Investigating Wittgenstein: Pointing to the Brown and Blue

The View from Newcastle

Group X. Bill Schardt, Keith Parker

The Brown Book. (Analysis of Sections 1-6)


Introduction.  The Augustinian Picture.




We learn language by pointing at things but it is a simplification of how we learn.  It is a scientific/catalogue view of learning the language. Wittgenstein introduces the idea of games in the introduction and says that Augustine is describing a simple language game i.e. a simpler language than ours.


He describes a simple language used by a community of builders where the words are commands and orders. The child is trained in these orders. He calls it demonstrative teaching. It is like teaching a dog by reward and punishment. If we where to describe this using our grammar we would call it a word that was a noun and a verb at the same time.  However, W. is not saying the words are learnt independently of any other words in their language.


Wittgenstein ponders on the use of the word `brick`. Why should brick mean in some cases `bring me a brick?` He rejects the idea that when the words are used they are associated with `saying something in the mind` and asserts that meaning is to do with the way the words are used in a particular system of language. W is emphatic that there is no mental picture mysteriously happening and somehow this is linked to language. In the Investigations he is clear that the child is not born with innate ideas as Augustine had claimed and that the child had to discover a public way of communication these innate ideas or mental pictures.


An objection was raised by a member of the group in the following terms: - The word murder can have two different meanings in exactly the same context.  In one instance it can mean the threat of death and in another it can mean a joke or a jest.  In the two instances the word has two different meanings how can this be. On William James view it is that the word is associated with different metal experiences and these two different metal experiences give us the two different meanings of the word.


Objection to the objection.  The word gets it’s meaning from its context which is unique but broadly similar. So the word murder can be used in a threat language game or a comic language game. An outsider may misinterpret the language game they are in. e.g. they can react as threatened in a comic language game.




Demonstrative teaching has many forms.  Naming of objects.  Naming of numbers.  Naming of particular objects (Proper names).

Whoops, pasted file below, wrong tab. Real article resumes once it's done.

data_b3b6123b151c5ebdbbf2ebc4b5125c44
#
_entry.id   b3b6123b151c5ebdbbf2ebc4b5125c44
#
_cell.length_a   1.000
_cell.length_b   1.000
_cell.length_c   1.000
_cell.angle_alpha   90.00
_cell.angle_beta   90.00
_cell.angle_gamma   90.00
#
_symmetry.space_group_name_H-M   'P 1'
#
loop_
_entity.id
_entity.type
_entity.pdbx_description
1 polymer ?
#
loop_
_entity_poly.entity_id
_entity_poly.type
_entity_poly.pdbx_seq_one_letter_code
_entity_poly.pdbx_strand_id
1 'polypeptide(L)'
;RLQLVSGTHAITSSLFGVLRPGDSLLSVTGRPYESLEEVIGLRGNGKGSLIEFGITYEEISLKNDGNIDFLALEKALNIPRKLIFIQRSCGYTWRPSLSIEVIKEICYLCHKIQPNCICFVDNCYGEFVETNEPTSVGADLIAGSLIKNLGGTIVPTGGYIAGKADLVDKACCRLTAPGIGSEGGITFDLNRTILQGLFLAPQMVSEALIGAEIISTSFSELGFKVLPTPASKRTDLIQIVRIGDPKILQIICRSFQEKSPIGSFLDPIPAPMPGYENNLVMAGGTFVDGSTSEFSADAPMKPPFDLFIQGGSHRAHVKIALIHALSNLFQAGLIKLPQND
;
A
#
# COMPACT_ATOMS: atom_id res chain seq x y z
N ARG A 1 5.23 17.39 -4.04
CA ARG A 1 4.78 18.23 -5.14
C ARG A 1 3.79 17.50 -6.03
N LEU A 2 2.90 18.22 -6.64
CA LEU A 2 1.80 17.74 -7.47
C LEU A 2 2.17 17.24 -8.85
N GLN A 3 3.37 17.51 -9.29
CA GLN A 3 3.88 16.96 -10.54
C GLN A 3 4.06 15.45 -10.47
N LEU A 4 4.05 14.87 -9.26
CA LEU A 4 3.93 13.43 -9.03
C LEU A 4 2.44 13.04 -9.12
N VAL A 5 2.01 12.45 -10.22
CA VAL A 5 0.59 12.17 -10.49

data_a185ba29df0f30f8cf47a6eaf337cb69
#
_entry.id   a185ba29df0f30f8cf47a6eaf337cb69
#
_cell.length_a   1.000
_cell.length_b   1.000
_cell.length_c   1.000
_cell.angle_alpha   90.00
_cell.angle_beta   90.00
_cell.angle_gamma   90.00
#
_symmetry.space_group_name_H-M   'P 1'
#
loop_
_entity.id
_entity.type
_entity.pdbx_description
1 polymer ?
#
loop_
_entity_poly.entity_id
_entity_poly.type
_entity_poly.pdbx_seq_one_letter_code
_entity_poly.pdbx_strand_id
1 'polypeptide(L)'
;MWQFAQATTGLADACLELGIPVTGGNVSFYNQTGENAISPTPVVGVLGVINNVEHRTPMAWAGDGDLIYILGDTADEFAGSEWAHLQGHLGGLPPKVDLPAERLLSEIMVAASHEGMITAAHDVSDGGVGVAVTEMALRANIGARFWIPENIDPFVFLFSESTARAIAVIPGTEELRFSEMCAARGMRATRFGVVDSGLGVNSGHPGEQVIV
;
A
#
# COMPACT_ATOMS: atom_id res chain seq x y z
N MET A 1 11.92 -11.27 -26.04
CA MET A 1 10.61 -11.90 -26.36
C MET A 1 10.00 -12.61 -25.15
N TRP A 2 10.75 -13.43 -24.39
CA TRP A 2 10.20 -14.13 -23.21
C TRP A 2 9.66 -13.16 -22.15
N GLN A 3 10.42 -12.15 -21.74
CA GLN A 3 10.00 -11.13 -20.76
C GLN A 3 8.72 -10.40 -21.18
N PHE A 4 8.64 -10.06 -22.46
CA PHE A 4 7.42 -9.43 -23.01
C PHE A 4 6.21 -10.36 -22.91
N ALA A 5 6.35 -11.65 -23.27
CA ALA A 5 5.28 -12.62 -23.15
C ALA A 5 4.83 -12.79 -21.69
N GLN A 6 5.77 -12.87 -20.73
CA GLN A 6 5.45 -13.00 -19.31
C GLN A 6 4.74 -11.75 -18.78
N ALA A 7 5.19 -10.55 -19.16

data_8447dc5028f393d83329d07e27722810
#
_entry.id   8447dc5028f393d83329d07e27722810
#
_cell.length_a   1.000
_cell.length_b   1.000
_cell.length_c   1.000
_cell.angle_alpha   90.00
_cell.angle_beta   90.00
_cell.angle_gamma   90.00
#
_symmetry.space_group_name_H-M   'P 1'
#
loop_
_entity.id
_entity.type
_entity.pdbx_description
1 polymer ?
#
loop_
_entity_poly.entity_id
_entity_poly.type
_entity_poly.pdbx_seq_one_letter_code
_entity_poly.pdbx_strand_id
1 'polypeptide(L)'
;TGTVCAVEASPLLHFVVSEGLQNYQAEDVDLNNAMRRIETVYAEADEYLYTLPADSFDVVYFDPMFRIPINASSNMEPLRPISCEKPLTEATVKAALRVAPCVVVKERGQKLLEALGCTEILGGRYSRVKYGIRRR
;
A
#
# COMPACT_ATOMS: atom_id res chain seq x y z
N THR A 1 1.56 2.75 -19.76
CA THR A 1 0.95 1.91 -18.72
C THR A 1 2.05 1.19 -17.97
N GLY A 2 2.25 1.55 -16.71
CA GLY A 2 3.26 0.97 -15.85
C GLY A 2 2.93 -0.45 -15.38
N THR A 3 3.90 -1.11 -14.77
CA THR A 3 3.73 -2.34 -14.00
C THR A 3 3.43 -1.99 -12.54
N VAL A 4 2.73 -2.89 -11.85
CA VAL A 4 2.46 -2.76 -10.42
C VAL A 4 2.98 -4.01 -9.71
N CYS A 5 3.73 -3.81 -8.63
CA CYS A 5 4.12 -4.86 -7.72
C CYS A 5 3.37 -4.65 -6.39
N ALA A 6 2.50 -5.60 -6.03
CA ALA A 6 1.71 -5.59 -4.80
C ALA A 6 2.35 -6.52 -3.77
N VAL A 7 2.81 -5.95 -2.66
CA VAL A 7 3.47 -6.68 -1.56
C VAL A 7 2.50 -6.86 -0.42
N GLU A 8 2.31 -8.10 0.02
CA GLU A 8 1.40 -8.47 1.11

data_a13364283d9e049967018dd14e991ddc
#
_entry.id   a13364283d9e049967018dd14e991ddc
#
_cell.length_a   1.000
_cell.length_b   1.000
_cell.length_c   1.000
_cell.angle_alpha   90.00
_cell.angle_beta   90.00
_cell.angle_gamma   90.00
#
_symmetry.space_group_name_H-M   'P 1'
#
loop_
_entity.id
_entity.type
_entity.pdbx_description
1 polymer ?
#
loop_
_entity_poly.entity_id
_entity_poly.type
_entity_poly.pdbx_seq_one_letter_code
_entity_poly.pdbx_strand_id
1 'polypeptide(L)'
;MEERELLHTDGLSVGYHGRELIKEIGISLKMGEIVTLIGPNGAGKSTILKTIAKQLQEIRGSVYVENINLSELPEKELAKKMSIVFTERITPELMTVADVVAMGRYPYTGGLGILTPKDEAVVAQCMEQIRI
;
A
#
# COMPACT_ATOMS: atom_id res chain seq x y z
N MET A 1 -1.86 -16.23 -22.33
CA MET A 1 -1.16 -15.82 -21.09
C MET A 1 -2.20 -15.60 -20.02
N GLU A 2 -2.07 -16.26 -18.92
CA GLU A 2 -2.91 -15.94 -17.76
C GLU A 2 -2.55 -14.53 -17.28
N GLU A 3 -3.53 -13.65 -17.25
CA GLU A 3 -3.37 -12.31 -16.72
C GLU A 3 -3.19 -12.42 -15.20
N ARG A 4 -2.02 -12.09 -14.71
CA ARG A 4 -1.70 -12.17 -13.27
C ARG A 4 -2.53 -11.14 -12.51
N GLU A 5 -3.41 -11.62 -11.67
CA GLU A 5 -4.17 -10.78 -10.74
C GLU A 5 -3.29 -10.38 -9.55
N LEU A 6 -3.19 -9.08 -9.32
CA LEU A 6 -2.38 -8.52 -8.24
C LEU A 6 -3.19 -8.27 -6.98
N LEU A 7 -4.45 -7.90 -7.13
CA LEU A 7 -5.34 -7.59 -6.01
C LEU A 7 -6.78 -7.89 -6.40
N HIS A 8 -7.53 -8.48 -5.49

“The difference, one might say, does not lie in the act of demonstration, but rather in the surrounding of that act in the use of the language.”




W. discuses the notion of real proper names as opposed to what we call real proper names in ordinary lives. He goes to reject this idea which implies the rejection of atomic propositions expressed in the Tractartus.  He rejects this in favour of a proper name being applied to ordinary objects and things.  E.g. using the word exactness, there is no single or mysterious way of defining this.  It depends on how we want to use it at the time.  There is not independent criterion of correctness. Such as a Platonic ideal.


This has application to the Sorites Paradox. We are bothered by the fact that we cannot define exactly what a heap is. We feel there should be an exact definition. W shows, using the example of `coming to tea at 4-30`, that there are many ways of defining what this means all involved with actual events. The language is related to its use in these contexts.




He has now demonstrated 5 uses of language: Naming objects, Naming numbers, proper names, giving orders and questions and answers. He now calls these 

language games.  They are not complete systems of language. He defines a complete language as “that of a nebulous mass of language, his mother tongue, surrounded by discrete and more or less clear cut language games, the technical languages. (e.g. Use of charts, descriptive geometry.)




He introduces a new language game 6. This involves questions and definitions. He defines ostensive definition as “this is” a pointing gesture. N.B. Augustine defined the whole of language learning in this way.  For W. this is only one way amongst others.


Summary of the Augustianian Picture


Hans-Johan Glock (1,p41-45) offers this summary of the Augustinian Picture 




Every word has a meaningAll words are names ie stand for objects


The meaning of a word is the object it stands for


The connection between words(names) and their meanings (referents) is established by ostensive definition, which establishes a mental association between words and object


Sentences are combinations of names.


The sole function of language is to represent reality; words refer, sentences describe.


The child can establish the association between word and object only through thinking, which means that it must already possess a private language, in order to learn the public one.


It takes up 4 positions




A descriptivist conception of sentences.


The idea that ostensive definition provides the foundations of language.


Referential conception of word meaning.


The idea that the language of thought underlies our public languages